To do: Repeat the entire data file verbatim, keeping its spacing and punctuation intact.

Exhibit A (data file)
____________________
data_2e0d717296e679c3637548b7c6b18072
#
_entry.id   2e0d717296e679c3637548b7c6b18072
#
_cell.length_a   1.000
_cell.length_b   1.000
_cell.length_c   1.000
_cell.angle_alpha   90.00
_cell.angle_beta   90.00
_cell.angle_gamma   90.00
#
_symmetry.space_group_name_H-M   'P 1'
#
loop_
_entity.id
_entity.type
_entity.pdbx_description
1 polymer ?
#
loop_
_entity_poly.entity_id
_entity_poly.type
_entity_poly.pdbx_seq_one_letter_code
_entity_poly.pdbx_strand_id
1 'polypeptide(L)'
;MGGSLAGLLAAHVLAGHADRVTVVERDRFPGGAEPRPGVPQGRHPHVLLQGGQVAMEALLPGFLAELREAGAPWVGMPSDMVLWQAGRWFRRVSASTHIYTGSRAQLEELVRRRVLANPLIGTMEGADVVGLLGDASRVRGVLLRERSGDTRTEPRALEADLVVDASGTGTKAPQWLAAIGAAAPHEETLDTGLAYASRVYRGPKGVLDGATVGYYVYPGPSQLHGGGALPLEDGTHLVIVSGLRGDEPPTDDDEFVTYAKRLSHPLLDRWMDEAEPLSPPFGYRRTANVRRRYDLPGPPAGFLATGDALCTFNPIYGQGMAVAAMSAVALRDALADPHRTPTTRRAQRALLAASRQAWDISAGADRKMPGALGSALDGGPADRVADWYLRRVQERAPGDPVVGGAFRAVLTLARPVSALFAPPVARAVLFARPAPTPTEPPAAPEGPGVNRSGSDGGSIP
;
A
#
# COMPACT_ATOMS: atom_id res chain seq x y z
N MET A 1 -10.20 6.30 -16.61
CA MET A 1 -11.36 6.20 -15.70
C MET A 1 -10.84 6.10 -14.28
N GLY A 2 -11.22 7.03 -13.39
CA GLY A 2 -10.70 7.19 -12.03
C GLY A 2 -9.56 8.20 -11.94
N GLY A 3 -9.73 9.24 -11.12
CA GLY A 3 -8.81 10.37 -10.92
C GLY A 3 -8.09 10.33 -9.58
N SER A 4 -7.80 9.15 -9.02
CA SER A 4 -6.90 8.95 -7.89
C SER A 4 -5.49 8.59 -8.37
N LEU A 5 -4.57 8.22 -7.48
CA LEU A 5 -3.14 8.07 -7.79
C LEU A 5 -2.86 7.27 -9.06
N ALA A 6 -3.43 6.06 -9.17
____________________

data_2e0d717296e679c3637548b7c6b18072
#
_entry.id   2e0d717296e679c3637548b7c6b18072
#
_cell.length_a   1.000
_cell.length_b   1.000
_cell.length_c   1.000
_cell.angle_alpha   90.00
_cell.angle_beta   90.00
_cell.angle_gamma   90.00
#
_symmetry.space_group_name_H-M   'P 1'
#
loop_
_entity.id
_entity.type
_entity.pdbx_description
1 polymer ?
#
loop_
_entity_poly.entity_id
_entity_poly.type
_entity_poly.pdbx_seq_one_letter_code
_entity_poly.pdbx_strand_id
1 'polypeptide(L)'
;MGGSLAGLLAAHVLAGHADRVTVVERDRFPGGAEPRPGVPQGRHPHVLLQGGQVAMEALLPGFLAELREAGAPWVGMPSDMVLWQAGRWFRRVSASTHIYTGSRAQLEELVRRRVLANPLIGTMEGADVVGLLGDASRVRGVLLRERSGDTRTEPRALEADLVVDASGTGTKAPQWLAAIGAAAPHEETLDTGLAYASRVYRGPKGVLDGATVGYYVYPGPSQLHGGGALPLEDGTHLVIVSGLRGDEPPTDDDEFVTYAKRLSHPLLDRWMDEAEPLSPPFGYRRTANVRRRYDLPGPPAGFLATGDALCTFNPIYGQGMAVAAMSAVALRDALADPHRTPTTRRAQRALLAASRQAWDISAGADRKMPGALGSALDGGPADRVADWYLRRVQERAPGDPVVGGAFRAVLTLARPVSALFAPPVARAVLFARPAPTPTEPPAAPEGPGVNRSGSDGGSIP
;
A
#
# COMPACT_ATOMS: atom_id res chain seq x y z
N MET A 1 -10.20 6.30 -16.61
CA MET A 1 -11.36 6.20 -15.70
C MET A 1 -10.84 6.10 -14.28
N GLY A 2 -11.22 7.03 -13.39
CA GLY A 2 -10.70 7.19 -12.03
C GLY A 2 -9.56 8.20 -11.94
N GLY A 3 -9.73 9.24 -11.12
CA GLY A 3 -8.81 10.37 -10.92
C GLY A 3 -8.09 10.33 -9.58
N SER A 4 -7.80 9.15 -9.02
CA SER A 4 -6.90 8.95 -7.89
C SER A 4 -5.49 8.59 -8.37
N LEU A 5 -4.57 8.22 -7.48
CA LEU A 5 -3.14 8.07 -7.79
C LEU A 5 -2.86 7.27 -9.06
N ALA A 6 -3.43 6.06 -9.17